BACKGROUND AND PURPOSE: With the exception of atrial fibrillation (AF), little scientific attention has been given the associations between cardiac arrhythmias and incidence of stroke. We sought to study whether atrial and ventricular arrhythmias assessed during a 24-hour ambulatory ECG registration are associated with incidence of stroke. METHODS: The population-based cohort "Men Born in 1914" was examined with 24-hour ambulatory ECG registrations at 68 years of age. Four hundred two men without previous myocardial infarction or stroke were included, and 236 of them had hypertension (>/=160/95 mm Hg or treatment). Fourteen-year rates of stroke (fatal and nonfatal) and all-cause mortality were updated from national and regional registers. Frequent or complex ventricular arrhythmias was defined as Lown class 2 to 5. A high frequency of atrial ectopic beats (AEB) was defined as the fifth quintile (ie, >/=218 AEB per 24 hours). RESULTS: Fifty-eight men suffered a first stroke during the follow-up. Stroke rates (per 1000 person-years) among men with AF (n=14), with frequent AEB (n=77), and without AF or frequent AEB (n=311) were 34.5, 19.5, and 11.6, respectively. The corresponding values among men with hypertension were 40.7, 32.3, and 14.7, respectively. Frequent AEB (compared with absence of AF and frequent AEB) was significantly associated with stroke among all men (relative risk=1.9; 95% CI, 1.02 to 3.4; P:=0.04) and among hypertensive men (relative risk=2.5; 95% CI, 1.3 to 4.8; P:=0.009) after adjustments for potential confounders. The increased stroke rates among men with Lown class 2 to 5 did not reach statistical significance. CONCLUSIONS: A high frequency of AEB is associated with an increased incidence of stroke.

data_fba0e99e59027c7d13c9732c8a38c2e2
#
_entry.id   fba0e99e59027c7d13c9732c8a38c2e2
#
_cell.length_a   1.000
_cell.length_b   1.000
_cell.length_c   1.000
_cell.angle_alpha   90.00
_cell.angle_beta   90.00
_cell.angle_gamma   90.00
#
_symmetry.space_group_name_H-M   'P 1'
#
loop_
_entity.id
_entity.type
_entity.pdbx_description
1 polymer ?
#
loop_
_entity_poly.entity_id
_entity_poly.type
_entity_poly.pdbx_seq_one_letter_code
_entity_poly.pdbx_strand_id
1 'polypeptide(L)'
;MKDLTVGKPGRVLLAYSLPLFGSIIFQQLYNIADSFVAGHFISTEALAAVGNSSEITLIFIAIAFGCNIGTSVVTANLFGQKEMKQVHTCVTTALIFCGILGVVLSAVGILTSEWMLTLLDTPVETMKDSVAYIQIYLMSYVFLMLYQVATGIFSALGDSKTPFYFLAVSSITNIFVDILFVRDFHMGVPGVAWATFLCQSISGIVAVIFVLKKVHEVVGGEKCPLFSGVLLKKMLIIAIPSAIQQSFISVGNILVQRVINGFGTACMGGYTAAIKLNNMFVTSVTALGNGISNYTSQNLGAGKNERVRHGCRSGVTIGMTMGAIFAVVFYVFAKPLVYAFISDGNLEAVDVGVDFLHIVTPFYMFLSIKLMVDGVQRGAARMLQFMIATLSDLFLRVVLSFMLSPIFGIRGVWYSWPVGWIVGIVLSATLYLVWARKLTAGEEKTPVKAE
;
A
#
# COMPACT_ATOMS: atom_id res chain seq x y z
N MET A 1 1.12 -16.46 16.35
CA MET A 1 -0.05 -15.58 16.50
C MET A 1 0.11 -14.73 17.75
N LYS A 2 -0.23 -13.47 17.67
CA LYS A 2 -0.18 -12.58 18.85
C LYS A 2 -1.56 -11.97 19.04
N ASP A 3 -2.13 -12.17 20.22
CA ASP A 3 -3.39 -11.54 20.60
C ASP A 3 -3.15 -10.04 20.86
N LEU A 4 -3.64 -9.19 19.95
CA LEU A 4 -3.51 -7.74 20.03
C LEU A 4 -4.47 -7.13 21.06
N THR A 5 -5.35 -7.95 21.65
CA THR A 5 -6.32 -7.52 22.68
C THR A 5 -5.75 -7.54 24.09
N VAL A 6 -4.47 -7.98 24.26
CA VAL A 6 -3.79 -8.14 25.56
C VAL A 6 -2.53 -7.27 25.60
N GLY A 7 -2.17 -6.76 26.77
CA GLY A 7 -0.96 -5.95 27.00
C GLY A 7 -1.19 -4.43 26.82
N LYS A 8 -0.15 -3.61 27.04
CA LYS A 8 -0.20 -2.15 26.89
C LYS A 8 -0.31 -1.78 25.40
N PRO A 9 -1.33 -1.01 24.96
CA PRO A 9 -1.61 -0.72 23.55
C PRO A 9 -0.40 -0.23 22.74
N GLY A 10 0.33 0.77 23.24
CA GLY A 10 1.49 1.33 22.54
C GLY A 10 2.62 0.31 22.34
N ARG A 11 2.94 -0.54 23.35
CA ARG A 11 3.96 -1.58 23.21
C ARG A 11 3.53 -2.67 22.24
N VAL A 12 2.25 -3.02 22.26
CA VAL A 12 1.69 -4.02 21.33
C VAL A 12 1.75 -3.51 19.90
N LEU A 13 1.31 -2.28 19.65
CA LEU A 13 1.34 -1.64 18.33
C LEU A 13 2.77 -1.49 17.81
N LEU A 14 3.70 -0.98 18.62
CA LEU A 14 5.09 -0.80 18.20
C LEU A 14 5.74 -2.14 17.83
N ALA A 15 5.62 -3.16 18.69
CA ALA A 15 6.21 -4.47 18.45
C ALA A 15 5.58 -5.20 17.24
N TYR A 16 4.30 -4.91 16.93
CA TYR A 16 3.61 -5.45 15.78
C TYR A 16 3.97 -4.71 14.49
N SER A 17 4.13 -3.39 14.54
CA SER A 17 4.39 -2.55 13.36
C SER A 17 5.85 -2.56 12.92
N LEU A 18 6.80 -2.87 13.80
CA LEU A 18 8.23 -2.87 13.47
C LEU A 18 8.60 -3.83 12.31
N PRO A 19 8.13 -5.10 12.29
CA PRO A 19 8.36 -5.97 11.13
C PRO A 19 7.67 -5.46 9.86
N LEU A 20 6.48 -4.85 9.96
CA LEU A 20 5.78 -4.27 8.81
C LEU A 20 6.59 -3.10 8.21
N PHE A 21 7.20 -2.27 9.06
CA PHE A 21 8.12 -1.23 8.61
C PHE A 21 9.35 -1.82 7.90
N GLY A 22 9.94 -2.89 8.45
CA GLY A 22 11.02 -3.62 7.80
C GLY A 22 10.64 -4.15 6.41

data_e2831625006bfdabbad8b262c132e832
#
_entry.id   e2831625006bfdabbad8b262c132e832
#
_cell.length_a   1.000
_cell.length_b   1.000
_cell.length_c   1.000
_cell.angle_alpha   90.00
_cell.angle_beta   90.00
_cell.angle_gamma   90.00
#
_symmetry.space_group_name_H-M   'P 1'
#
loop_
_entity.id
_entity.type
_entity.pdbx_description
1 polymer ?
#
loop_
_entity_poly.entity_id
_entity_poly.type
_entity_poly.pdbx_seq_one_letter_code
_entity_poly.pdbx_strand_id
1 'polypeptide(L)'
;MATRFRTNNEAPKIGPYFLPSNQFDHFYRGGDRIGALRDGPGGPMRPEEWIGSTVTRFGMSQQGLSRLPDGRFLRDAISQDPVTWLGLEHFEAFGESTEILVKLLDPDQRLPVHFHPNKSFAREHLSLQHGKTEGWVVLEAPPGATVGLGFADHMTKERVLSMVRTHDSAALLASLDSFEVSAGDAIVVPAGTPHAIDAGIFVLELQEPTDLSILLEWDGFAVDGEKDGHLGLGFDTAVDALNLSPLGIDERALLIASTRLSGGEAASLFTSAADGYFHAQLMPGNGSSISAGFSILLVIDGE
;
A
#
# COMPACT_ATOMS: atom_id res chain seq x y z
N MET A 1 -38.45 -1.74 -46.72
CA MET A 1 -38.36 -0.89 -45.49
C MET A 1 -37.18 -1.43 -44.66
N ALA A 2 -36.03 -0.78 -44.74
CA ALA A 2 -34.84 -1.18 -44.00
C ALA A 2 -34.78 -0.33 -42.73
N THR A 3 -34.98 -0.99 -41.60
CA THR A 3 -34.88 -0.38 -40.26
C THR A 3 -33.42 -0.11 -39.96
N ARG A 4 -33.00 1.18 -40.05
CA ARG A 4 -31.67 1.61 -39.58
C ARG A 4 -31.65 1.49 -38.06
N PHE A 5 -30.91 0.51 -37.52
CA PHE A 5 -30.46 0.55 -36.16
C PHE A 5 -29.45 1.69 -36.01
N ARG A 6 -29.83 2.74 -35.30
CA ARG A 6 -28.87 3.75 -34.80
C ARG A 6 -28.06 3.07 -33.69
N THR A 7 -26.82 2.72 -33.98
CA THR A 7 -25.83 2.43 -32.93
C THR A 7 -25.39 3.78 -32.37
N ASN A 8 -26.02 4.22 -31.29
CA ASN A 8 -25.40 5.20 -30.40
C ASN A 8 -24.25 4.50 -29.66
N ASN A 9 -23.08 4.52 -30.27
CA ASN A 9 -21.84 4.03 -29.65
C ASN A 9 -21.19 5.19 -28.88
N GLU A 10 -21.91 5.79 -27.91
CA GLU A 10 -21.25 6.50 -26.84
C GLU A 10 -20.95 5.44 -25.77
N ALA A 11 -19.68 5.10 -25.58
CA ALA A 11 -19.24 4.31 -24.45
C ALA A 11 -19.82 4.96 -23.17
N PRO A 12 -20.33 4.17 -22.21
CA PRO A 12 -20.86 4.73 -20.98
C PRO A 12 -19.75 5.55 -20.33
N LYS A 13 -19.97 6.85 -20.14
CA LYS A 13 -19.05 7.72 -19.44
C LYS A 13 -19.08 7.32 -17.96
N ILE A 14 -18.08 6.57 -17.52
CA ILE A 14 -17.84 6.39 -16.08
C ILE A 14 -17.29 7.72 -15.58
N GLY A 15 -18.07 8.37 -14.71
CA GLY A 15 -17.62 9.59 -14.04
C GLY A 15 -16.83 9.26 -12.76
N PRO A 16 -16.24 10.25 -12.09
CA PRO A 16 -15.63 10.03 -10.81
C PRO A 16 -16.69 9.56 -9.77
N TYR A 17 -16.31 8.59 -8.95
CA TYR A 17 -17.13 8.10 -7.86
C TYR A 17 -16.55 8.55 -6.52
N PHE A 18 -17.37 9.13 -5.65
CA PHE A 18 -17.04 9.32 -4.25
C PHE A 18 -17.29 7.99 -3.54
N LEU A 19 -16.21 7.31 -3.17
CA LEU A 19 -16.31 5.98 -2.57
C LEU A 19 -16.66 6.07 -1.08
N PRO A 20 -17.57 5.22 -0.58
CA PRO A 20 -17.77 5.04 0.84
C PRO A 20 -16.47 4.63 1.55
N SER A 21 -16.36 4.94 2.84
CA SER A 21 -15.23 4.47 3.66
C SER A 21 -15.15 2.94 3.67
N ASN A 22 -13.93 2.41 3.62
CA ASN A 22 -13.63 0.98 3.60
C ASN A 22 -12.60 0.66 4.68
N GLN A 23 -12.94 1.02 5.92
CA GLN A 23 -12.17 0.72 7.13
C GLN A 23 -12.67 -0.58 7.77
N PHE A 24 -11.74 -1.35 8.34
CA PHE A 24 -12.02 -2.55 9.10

'Men born in 1914', from Malmö, Sweden, is a cohort study of the morbidity and mortality of cardiovascular diseases among 68-year-old men in an urban population. Ambulatory long-term ECG recording was part of the health examination that these men were invited to undergo in 1982. Five hundred attended (80.5%) of the 621 invited. Ninety-eight of the 394 men in whom the ECG recording was technically satisfactory had at least one episode with horizontal or downsloping ST segment depression greater than or equal to 0.1 mV. The median total duration of ST segment depression was 135 min. 90% of these episodes were not preceeded by any increase in heart rate. In only eight of the 47 men who reported an occurrence of chest symptoms during the recording period did ST segment depression and chest symptoms occur simultaneously. 43 months after the health examination, 33 (8.4%) men had died. The mortality in men without ST segment depression and without any history of coronary heart disease was 6.5%. The incidence of fatal and non-fatal myocardial infarction in men without ST depression greater than or equal to 0.1 mV and without a history of IHD was 2.3%. Men with ST depression greater than or equal to 0.1 mV in comparison with this group had a 4.4 times greater relative risk. The risk in men with both ST segment depression greater than or equal to 0.1 mV and history of coronary heart disease was 16.0 times greater. This study shows that asymptomatic ST segment depression is a frequent finding in elderly men. The occurrence of asymptomatic ST segment depression is associated with an increased cardiovascular mortality. This increased mortality is independent of a history compatible with angina pectoris or previous myocardial infarction.
Increased occurrence of arrhythmias in men with ischaemic type ST-segment depression during long-term ECG recording. Prognostic impact on ischaemic heart disease: results from the prospective population study 'Men born in 1914', Malmö, Sweden.